Pre-k for all is one of Emily's top priorities. Here's why.

High-quality preschool lays a strong foundation for children’s later success—not just in their early years and in school, but also well into their adult lives and even in their relationships and careers.

That’s why achieving universal access to high-quality preschool is essential for helping to reduce Portland's substantial achievement gap and enable all kids in the city to thrive.

Studies show that the early preschool experience has broad and persistent impacts on learning, development, health, and well-being. Children who attend quality preschool programs grow up more likely to do well in school, graduate high school, find good jobs, and form more stable relationships.

The benefits are particularly significant for children living in poverty—but these children are least likely to have access to high-quality programs.

Many cities and states have universal pre-K programs, and some are moving to universal preschool for both 3- and 4-year-olds. For instance, the District of Columbia's program serves 66% of 3-year-olds and 88% of 4-year-olds. Vermont's preschool program reaches 75% of 4-year-olds and 60% of 3-year-olds. Even Oklahoma enrolls 74% of its 4-year-olds in pre-K.

Portland had a goal to achieve universal access to public pre-K for 4-year olds by 2016—but did not have a plan to get there, and we missed that deadline.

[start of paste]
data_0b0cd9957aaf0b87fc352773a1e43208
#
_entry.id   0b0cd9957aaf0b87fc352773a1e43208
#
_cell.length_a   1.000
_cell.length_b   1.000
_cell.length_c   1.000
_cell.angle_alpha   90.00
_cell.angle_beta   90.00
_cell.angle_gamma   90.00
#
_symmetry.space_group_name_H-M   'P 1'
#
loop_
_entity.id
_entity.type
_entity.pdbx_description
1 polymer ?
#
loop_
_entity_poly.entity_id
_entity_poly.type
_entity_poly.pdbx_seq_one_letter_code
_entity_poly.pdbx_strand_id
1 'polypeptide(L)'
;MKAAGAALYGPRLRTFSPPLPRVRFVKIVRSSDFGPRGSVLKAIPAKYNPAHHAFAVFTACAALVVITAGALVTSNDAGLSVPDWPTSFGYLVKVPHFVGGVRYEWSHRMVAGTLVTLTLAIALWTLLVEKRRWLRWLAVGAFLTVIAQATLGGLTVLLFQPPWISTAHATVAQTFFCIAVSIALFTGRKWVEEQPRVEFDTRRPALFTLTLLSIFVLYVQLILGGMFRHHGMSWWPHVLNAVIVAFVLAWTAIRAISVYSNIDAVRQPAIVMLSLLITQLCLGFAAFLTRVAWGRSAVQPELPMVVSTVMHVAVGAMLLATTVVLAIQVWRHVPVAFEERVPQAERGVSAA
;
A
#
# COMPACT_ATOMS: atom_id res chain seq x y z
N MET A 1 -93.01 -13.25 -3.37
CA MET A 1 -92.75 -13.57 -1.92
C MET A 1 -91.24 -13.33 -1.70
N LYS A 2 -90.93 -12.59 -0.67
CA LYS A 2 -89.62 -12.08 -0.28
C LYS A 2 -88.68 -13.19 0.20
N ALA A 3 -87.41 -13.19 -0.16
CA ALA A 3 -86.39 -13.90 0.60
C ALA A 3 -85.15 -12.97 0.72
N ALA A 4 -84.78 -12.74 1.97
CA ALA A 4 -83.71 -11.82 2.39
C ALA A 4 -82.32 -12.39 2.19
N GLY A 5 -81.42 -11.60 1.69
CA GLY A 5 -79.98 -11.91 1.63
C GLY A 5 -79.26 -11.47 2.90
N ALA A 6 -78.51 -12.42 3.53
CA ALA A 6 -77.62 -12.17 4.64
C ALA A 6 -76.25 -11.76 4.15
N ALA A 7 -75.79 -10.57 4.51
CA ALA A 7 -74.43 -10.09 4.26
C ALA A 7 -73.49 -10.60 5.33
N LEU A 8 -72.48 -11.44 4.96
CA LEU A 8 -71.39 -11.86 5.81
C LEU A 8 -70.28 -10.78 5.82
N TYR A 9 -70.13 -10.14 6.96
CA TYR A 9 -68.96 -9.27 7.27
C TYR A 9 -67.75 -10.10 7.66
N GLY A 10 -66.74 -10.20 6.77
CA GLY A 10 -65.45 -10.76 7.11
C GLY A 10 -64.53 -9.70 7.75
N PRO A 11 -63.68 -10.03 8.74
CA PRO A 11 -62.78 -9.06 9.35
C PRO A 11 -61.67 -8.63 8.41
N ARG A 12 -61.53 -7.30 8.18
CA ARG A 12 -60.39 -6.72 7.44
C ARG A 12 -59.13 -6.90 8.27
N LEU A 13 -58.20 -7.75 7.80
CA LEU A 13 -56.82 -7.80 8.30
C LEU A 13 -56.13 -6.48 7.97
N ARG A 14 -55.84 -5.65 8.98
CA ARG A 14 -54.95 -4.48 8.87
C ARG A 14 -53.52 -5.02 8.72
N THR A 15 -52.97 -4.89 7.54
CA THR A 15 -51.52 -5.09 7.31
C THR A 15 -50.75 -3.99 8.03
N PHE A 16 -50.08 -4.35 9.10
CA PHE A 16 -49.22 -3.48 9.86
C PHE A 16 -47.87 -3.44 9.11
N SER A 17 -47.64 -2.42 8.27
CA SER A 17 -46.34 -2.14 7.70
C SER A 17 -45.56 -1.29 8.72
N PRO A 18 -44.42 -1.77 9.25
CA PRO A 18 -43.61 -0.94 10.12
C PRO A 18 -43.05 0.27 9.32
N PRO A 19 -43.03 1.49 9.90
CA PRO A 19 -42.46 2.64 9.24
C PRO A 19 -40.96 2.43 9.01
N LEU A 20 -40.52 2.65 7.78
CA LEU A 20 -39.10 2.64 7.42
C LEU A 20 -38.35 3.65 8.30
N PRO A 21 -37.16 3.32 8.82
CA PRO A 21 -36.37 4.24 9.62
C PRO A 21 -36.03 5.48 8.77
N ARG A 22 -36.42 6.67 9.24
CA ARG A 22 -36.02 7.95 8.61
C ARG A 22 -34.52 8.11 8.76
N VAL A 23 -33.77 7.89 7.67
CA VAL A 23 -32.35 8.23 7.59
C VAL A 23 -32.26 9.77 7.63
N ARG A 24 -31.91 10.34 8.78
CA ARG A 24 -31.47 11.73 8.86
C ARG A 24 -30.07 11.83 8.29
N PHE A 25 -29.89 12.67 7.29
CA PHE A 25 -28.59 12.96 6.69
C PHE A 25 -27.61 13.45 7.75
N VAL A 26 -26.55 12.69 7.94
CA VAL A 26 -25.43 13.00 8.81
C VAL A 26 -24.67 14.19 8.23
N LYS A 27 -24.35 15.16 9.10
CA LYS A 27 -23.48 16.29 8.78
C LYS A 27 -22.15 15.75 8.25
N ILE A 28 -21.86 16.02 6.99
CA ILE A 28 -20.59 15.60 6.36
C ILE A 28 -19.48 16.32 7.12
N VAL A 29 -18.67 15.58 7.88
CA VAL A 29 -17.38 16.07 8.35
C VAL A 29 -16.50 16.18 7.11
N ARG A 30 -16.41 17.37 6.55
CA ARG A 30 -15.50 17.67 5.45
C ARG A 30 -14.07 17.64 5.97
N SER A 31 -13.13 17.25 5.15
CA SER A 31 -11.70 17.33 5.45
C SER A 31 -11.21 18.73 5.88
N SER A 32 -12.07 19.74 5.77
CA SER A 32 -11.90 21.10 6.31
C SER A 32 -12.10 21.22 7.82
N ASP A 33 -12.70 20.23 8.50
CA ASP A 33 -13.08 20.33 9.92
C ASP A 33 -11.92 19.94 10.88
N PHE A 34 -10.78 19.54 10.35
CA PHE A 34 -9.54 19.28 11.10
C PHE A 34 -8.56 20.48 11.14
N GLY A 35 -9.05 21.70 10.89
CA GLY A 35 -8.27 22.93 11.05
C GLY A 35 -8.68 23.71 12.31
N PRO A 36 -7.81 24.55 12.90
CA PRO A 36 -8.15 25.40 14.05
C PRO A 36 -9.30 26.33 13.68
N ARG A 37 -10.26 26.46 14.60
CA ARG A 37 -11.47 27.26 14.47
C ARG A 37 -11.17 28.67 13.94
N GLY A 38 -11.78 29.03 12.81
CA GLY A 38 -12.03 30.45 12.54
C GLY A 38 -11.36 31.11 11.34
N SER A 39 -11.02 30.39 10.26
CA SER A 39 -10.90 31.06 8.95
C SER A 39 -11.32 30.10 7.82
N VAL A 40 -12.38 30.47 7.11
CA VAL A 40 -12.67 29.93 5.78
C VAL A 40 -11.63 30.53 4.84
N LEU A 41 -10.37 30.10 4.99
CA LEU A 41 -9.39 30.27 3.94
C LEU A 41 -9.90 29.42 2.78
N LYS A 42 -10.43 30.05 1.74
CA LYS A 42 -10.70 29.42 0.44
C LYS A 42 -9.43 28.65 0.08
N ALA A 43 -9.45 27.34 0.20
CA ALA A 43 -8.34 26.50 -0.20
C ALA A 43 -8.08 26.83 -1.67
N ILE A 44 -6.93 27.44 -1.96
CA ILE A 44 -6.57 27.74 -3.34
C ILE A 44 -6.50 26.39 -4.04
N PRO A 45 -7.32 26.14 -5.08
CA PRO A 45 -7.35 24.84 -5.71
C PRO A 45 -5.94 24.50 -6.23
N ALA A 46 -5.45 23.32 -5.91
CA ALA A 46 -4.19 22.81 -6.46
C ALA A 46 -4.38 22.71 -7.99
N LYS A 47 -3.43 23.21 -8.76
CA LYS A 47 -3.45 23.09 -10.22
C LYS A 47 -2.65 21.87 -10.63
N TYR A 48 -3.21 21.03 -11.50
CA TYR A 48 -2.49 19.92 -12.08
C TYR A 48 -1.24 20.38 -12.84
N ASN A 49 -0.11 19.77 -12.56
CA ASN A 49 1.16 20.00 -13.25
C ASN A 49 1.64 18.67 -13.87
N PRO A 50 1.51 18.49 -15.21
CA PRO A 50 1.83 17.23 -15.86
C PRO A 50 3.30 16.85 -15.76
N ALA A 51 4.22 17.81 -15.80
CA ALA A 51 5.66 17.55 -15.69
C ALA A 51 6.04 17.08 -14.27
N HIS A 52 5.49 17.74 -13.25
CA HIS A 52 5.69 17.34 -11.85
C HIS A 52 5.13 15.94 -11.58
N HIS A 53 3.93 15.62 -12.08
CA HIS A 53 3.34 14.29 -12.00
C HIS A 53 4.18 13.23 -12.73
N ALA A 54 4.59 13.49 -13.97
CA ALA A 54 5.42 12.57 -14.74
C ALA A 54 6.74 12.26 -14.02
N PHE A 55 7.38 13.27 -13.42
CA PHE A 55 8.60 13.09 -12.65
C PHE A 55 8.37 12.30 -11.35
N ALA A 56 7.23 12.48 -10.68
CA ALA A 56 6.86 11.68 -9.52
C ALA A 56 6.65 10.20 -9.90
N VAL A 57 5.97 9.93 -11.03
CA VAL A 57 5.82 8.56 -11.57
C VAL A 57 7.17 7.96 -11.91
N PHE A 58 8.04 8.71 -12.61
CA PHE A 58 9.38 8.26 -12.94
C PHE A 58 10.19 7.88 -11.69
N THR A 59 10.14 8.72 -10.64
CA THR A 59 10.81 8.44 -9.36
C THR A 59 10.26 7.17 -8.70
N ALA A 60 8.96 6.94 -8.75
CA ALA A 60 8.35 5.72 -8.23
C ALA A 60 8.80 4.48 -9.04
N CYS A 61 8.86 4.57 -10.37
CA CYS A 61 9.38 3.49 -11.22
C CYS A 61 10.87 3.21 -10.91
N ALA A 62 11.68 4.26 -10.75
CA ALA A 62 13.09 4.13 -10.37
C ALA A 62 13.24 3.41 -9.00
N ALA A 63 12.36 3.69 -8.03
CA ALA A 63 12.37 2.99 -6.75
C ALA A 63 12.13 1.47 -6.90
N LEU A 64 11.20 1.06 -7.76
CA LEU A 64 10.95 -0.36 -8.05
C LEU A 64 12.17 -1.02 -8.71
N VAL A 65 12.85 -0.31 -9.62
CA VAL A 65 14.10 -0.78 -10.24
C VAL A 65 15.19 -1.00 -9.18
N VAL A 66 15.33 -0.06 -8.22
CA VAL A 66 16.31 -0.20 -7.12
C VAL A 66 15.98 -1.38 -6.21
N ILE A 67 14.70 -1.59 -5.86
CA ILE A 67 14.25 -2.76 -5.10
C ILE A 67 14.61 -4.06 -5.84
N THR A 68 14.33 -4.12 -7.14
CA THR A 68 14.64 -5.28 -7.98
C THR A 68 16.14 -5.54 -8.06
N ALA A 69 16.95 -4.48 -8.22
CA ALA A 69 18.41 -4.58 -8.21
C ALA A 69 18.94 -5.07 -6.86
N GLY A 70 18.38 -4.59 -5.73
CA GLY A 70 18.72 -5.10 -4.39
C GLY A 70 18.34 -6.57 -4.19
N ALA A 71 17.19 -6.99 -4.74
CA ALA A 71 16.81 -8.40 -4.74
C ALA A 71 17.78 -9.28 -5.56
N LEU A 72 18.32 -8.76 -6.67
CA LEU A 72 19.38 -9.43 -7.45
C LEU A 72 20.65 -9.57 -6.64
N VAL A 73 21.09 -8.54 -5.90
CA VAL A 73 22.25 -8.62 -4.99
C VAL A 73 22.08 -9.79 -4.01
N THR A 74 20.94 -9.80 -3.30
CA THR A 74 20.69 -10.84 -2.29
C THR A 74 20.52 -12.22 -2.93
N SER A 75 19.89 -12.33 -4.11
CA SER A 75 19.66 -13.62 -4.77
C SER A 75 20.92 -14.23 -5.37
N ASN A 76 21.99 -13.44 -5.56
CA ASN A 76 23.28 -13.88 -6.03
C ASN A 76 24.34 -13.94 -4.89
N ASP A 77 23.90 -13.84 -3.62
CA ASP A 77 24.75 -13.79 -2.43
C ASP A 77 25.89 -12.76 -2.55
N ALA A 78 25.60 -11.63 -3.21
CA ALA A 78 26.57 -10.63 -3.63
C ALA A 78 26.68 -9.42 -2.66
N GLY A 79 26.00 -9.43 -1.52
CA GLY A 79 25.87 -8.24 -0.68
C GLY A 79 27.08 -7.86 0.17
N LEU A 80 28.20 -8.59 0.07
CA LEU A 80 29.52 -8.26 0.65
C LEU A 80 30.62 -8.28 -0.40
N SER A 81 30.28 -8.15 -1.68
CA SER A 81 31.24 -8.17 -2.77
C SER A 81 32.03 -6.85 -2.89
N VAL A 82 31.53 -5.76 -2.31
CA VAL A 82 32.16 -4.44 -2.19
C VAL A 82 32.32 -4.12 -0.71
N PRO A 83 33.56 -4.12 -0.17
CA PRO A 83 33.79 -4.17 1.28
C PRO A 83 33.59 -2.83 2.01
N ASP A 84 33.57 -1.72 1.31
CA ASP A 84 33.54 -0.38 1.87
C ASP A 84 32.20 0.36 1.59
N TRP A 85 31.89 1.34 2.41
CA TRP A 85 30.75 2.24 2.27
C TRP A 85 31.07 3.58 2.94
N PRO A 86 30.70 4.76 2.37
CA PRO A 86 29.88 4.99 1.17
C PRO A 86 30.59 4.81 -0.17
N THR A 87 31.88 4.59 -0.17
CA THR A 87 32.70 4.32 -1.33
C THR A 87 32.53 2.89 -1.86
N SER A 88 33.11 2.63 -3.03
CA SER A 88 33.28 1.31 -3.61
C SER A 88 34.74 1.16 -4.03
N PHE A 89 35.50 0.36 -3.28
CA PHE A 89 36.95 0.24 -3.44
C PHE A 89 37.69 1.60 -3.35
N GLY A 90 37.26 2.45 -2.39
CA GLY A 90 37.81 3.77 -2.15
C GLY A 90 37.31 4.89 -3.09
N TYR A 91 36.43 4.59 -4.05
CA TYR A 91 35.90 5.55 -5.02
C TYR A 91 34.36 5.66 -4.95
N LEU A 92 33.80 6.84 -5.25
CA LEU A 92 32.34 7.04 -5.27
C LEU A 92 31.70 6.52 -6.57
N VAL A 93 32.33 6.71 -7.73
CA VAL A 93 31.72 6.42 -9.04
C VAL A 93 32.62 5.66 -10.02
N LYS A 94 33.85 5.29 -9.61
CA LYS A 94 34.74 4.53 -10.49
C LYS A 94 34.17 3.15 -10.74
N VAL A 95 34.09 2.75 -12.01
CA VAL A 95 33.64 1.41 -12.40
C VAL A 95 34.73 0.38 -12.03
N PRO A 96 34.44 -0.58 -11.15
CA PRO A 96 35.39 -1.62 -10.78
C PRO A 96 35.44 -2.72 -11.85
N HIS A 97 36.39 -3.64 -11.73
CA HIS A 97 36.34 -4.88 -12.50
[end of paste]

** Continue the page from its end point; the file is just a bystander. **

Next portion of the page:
Currently, only 22% of Portland's 4-year olds attend public preschool programs. Portland is behind the state as a whole—38.6% of 4-year olds in Maine attended public preschool programs in the 2016-2017 school year.

There are many barriers that limit the ability of families to participate in Portland’s public preschool program, including hours, transportation, and the location of programs. The biggest barrier may be the fact that the school day ends at 1:30 p.m.—a challenge for many working families.

In the past year, Portland Public Schools, in partnership with Starting Strong, completed a comprehensive study on the need for and barriers to public pre-K and brought stakeholders across the city together to develop a plan for high-quality pre-K for all.

Now it’s time to put the plan into action. Emily is committed to building on all of the work that’s been done in the city to put a strong plan in place to achieve high quality preschool for all.

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